The National Security Agency (NSA) operates largely without accountability to other government branches or the public, according several former high-ranking NSA executives speaking July 25 at a forum at the National Press Club in Washington, DC.
They said the NSA tries to collect as much phone, email, and social media data as possible from the world's population, including U.S. citizens, for storage and potential retrieval later. The process represents a massive loss of the political freedom and privacy that Americans have enjoyed through history until recent years, according to panelists convened by the Government Accountability Project (GAP).
GAP Executive Director Bea Edwards, right, opened the forum by describing the pivotal role of whistleblowers in helping the public understand when authorities overstep legal bounds. She praised fugitive NSA whistleblower Edward Snowden for providing a vital service last month by risking his freedom to release documents showing massive government abuses. She rejected claims by his opponents in the media and government that he should have deferred to others of greater rank to decide whether the Executive Branch agencies such as the NSA comply with Constitutional, statutory, and secret law.
“No one in power is making decisions in the public interest on this front,” Edwards said. “No one is even consulting the public to determine what that interest is.”
Quite the opposite, in fact. The public is being deceived. Consider the first document disclosed by Mr. Snowden: a FISA [Foreign Intelligence Surveillance Act] court order directing Verizon to continue supplying metadata to the NSA on domestic phonecalls.The court order revealed a crucial fact of life in 21st century America: Our government lies to us about decisions that really matter. Not only is domestic surveillance pervasive and real, but the government lied about it – to Congress and to the public.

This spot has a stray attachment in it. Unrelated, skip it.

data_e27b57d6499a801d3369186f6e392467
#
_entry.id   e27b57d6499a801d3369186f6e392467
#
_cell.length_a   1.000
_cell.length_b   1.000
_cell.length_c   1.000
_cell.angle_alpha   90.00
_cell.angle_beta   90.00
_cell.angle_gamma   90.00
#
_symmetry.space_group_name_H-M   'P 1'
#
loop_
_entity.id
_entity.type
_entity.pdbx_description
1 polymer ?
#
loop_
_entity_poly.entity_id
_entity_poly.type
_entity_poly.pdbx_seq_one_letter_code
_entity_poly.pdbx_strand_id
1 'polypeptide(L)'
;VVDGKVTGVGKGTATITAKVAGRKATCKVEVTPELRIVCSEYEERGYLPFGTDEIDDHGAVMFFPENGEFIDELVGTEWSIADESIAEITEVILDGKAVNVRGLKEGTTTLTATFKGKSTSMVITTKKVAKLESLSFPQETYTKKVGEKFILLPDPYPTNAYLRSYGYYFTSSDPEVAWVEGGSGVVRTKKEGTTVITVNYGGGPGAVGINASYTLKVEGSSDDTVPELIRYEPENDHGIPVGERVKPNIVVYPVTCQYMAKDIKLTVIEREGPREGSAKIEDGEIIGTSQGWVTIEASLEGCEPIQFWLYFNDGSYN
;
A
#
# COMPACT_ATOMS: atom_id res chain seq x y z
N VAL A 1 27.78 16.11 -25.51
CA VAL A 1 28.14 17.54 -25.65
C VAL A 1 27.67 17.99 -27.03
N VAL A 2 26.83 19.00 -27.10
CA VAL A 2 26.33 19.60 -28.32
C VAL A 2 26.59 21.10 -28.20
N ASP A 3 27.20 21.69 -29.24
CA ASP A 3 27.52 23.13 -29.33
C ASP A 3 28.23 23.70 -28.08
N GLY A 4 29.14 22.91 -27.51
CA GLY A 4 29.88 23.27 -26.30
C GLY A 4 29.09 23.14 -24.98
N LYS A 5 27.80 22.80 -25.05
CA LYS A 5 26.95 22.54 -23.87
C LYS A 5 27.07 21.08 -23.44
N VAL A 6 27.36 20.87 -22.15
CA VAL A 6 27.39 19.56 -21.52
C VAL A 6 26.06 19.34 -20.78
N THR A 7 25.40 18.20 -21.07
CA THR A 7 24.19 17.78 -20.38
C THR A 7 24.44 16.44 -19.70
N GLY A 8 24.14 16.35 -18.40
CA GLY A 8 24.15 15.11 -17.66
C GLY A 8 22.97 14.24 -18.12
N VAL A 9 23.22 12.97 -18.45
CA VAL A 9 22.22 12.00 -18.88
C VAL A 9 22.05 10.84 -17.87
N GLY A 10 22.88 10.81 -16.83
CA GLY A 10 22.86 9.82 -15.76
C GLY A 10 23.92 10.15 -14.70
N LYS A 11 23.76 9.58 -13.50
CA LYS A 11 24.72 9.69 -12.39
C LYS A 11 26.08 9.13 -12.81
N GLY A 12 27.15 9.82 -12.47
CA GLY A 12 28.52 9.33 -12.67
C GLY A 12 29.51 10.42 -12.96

Her comments and those by prominent former NSA executives directly challenged the veracity of NSA Director Keith Alexander, left, and other top Obama administration and congressional officials. Defenders of the super-secret NSA (which is much larger than the better known CIA) claim that NSA conducts domestic surveillance of modest scope within the law, and strives also to protect freedoms by confining electronic surveillance to potential terrorists, primarily overseas.
Not true, according to Thomas Drake, a former NSA senior executive who reported to NSA's third-ranking official under Director Michae Hayden. Hayden ran the agency during the first years of the Bush administration, and now holds many posts, including as a high-level government contractor. Drake objected via internal procedures during Hayden's tenure to vast waste of money and to warrantless spying on innocent Americans in violation of the law.
“The government itself,” Drake said during the press club panel, “has become a criminal enterprise.”
Similarly, former NSA Technical Director William Binney and former NSA Senior Analyst J. Kirk Wiebe said they resigned from NSA along with others when they realized the agency was violating its mandate by a leadership guided by bad motives.
“Tears came to my eyes,” Wiebe said, after he realized in late 2001 that 3,000 people had died during 9/11 from what he regarded as needless intelligence failures. Each of the three told the panel audience that he had sought to correct NSA problems internally, but each learned that authorities at the highest levels wanted to use the complaint process to identify — and punish — those who raised questions.
The forum convened national security journalists as well as whistleblowers. New York Times reporter James Risen and syndicated columnist David Sirota moderated the two panels. Risen, ordered by a federal appeals court July 20 to testify against a CIA source, led a discussion whereby whistleblowers described their experiences, some disastrous, with prominent reporters.